3 sharp tips on knives

08/19/2014 8:00 PM

08/19/2014 9:59 AM

Last week, I wrote a story about how to become a better home cook by improving your knife skills.

Gary Gordon, who owns A Finer Edge knife-sharpening service in Charlotte, followed up with an email with more knife advice. Some of his wisdom was so good that I have to share it. Here are a few gems from Gordon’s email:

Hard steel vs. soft steel

Steel is the best material for knives. To see if a knife is made of a reasonable grade of steel, lightly hold it in your hand and very gently tap the knife tip on a hard surface. If you hear a ringing sound, it is a harder steel and will hold an edge better. If you hear no sound, it is a softer steel and will lose an edge more quickly.

How to store knives

If you store knives in a block with vertical slots, turn the edges up. Gordon notes that blocks with vertical slots will always have little grooves in the bottom where the knife is slicing the wood and putting pressure on the edge. He recommends turning the knife edge up to preserve its sharpness.

If you store knives loose in a drawer, wrap them in a kitchen towel or in a cardboard sheath, made from an empty cereal box, to protect the edges.

If you store knives on a magnetic bar, always place the back of the blade on the magnets first, then rotate the blade to stick it to the magnets. This prevents the knife edge from being pulled to the magnets first and banging against the steel.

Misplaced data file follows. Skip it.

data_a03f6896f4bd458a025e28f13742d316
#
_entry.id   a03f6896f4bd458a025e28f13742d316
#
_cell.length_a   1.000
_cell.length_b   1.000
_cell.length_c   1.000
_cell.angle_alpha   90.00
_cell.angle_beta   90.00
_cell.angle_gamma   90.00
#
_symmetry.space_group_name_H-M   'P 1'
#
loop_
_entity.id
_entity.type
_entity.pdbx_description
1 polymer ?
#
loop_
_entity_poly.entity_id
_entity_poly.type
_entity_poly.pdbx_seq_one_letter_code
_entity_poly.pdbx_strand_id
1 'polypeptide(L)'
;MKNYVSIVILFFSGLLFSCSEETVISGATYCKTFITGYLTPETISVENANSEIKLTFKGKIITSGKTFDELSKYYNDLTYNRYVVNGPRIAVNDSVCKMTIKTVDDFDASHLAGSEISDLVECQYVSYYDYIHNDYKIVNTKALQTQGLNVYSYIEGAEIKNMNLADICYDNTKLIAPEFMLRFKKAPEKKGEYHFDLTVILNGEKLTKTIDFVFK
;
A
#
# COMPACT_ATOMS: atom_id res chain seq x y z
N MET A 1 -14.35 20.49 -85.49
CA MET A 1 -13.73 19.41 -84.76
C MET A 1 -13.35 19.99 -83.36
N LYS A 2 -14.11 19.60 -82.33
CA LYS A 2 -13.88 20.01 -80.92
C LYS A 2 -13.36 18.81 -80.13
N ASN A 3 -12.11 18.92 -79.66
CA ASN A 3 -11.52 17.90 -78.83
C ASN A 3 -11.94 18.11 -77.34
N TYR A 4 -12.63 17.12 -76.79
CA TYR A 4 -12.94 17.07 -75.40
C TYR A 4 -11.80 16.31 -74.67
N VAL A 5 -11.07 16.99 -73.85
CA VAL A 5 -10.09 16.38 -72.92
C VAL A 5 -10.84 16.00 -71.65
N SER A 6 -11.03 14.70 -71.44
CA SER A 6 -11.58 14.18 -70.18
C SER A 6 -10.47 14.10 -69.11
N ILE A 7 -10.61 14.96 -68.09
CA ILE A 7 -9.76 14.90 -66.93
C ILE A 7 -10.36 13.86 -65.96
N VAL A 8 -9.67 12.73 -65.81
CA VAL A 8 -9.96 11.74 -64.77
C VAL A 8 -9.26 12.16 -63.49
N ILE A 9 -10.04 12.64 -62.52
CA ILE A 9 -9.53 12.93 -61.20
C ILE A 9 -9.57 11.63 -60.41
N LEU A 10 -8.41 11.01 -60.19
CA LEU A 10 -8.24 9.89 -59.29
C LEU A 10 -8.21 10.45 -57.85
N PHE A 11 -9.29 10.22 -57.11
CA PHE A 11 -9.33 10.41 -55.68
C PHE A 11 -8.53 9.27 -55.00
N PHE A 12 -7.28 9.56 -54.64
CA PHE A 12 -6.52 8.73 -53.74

The best way to store knives is in a knife block with horizontal slots.

Best cutting boards

Gordon doesn’t recommend bamboo boards, which will splinter after a lot of use, or nylon cutting boards, which can be harder on a knife edge than wood.

He recommends cutting sheets, which are very flexible, thicker than a piece of paper, inexpensive and will last for a couple of years.

Wood, Gordon noted, is still the best for cutting boards and can be easily and thoroughly cleaned with hot, soapy water. He suggests rubbing the board with mineral oil every month or so to keep it from drying out.

Another place to get knives sharpened

The Triangle has another location for getting your knives sharpened: Whisk in Cary offers next-day service for sharpening knives and scissors. Prices range from $3.75 to $7.75. Info: Waverly Place Shopping Center, 316 Colonades Way, Suite 214, Cary, 919-322-2458, whiskcarolina.com.

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